Iraq aims to eliminate flaring of gas from its southern oil fields, which has led to billions of dollars of lost revenue by 2022, according to the country's energy minister.
“We are flaring lots of gas, especially in the south but at the same time, there are plans being conducted, executed to meet our objective. Our objective is zero flaring in the coming years. I cannot give you an exact month or year but we have to know what we are dealing with," Thamir Ghadhban told CWC Iraq Petroleum conference in London.
"With time, say by 2022 to be more specific, I would say most of the flared gas in Basra will disappear," added Mr Ghadbhan, who is also Iraq's deputy prime minister.
The World Bank estimates around 16 billion cubic metres of gas from Iraqi fields was flared in 2015, costing the economy billions in lost revenue. The loss of gas associated with oil production is particularly costly for Iraq, which experiences frequent outages across its power infrastructure, crippled by war. A 2018 study by Siemens found that Iraq could save about $5.2 billion over the next four years by reducing gas flared from its fields in addition to other power generation efficiency efforts. The country has prioritised the rehabilitation of its utilities sector and has invited multinationals such as Siemens and GE to help rebuild the infrastructure.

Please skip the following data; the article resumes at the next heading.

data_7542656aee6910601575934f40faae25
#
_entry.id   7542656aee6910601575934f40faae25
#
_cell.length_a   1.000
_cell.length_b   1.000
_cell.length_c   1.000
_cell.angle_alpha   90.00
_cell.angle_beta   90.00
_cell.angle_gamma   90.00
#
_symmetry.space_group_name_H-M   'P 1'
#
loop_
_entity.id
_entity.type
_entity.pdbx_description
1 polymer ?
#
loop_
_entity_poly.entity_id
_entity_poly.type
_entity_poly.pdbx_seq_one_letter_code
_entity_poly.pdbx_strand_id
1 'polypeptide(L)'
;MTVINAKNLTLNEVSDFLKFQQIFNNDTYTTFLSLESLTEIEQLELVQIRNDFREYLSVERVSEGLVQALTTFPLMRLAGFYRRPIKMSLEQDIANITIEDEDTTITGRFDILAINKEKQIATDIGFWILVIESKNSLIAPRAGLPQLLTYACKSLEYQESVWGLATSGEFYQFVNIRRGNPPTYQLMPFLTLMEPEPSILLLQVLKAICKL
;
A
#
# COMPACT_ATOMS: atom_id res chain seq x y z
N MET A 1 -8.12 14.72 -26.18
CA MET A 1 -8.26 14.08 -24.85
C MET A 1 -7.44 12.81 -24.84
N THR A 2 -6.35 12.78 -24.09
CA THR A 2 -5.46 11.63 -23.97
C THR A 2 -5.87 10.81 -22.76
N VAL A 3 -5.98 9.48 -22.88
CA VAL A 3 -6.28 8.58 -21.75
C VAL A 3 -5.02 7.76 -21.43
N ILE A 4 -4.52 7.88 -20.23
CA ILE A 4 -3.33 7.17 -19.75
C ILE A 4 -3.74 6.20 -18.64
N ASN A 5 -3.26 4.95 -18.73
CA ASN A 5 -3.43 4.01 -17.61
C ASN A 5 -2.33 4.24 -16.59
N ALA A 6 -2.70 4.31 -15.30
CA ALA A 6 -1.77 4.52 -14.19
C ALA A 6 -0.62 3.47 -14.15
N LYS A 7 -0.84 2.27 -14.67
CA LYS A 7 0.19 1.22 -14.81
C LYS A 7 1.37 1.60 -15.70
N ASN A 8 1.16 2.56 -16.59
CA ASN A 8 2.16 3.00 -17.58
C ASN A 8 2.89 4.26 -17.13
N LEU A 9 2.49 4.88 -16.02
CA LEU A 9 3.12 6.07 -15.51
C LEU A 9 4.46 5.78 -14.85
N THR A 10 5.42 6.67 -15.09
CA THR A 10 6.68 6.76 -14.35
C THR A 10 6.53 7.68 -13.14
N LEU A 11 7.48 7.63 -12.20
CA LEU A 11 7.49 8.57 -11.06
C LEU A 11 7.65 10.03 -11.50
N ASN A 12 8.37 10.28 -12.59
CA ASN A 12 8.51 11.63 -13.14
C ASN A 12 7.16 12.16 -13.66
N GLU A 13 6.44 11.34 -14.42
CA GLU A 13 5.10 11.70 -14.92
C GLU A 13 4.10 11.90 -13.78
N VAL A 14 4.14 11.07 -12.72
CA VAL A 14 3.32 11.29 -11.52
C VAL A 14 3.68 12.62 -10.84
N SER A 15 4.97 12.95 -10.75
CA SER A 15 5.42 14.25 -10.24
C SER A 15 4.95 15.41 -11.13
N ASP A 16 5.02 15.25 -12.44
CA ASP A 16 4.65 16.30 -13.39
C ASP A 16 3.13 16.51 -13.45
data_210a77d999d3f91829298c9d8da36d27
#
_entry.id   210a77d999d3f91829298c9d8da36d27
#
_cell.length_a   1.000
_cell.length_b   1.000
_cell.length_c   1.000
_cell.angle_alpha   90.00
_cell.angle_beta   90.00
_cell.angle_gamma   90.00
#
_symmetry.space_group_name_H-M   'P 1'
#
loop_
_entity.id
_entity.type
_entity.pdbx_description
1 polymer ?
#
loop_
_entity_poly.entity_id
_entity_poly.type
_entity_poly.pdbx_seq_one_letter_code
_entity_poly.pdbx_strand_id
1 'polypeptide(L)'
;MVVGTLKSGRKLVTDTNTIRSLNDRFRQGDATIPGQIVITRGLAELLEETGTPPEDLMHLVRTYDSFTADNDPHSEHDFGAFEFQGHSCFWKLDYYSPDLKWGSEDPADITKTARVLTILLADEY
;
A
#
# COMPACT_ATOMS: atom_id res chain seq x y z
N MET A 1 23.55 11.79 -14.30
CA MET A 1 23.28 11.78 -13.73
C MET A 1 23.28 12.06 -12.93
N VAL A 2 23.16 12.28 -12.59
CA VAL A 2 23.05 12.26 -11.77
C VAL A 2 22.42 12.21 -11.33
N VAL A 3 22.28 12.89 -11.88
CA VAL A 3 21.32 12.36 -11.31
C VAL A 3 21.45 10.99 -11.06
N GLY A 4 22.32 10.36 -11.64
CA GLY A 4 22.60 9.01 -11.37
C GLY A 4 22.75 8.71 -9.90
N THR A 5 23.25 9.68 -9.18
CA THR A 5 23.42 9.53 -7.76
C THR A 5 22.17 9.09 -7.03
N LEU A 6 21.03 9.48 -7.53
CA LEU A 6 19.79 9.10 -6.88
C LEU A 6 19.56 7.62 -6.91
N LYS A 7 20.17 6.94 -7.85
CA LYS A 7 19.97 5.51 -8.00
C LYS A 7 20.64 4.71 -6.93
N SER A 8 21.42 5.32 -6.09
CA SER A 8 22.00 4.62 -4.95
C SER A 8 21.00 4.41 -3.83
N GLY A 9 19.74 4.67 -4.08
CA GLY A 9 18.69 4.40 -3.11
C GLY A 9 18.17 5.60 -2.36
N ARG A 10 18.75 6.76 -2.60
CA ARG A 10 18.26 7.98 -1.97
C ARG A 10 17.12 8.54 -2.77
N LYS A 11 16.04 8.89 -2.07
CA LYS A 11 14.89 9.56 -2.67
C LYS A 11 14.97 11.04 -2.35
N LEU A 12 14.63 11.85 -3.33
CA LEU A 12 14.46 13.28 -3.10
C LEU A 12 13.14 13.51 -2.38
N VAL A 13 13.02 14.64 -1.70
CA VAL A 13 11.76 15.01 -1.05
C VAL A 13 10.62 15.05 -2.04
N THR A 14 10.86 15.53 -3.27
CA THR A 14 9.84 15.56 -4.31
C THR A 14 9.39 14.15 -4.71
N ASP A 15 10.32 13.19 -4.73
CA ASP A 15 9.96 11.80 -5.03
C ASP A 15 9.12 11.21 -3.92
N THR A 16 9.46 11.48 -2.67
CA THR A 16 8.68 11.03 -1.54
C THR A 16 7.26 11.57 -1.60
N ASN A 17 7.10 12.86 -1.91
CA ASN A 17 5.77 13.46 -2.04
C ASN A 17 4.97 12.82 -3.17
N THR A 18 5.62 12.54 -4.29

Baghdad is also forced to import gas from Iran to power its electric grid to avoid shortages in the summer months. Searing temperatures and a dilapidated power network have led to widespread protests against the government in the past.
"The ministry of oil is fully committed to stopping this phenomenon of gas flaring. From an economic point of view most of the new power plants have been constructed in Iraq are based on gas-driven turbines," said Mr Ghadhban.
"It’s an economic waste, we are importing expensive gas and also from an environmental point of view," he added.
Iraq has proven reserves of around 3.6 trillion cubic metres of gas, trailing its gas rich-neighbour Iran by a significant margin. Gas production in Iraq has only slowly picked up over the last decade as oil, the country's biggest revenue generator became the ministry's focus following the withdrawal of US troops from the country.
Gas production grew 28 per cent in 2018 to reach 13 billion cubic metres per day of gas, according to the latest BP Statistical Review of World Energy. However, consumption outstrips domestic production.
Mr Ghadhban declined to specify volumes being imported from Iran to plug the deficit, noting it was only during summer, with Iraq producing surplus gas during winter. He said the focus would remain on meeting domestic needs before the ministry looked towards building export capabilities.
Work was underway in Ratawi in Basra with the development of a 400 million cf/d capacity greenfield gas processing plant, awarded to Chinese contractor CPECC, said the minister.
"[It] is now being fabricated outside Iraq and will be installed in Ratawi," he said.
The ministry has also approved plans for the construction of a 301 milliom cf/d capacity plant to process gas associated with the Halfaya field.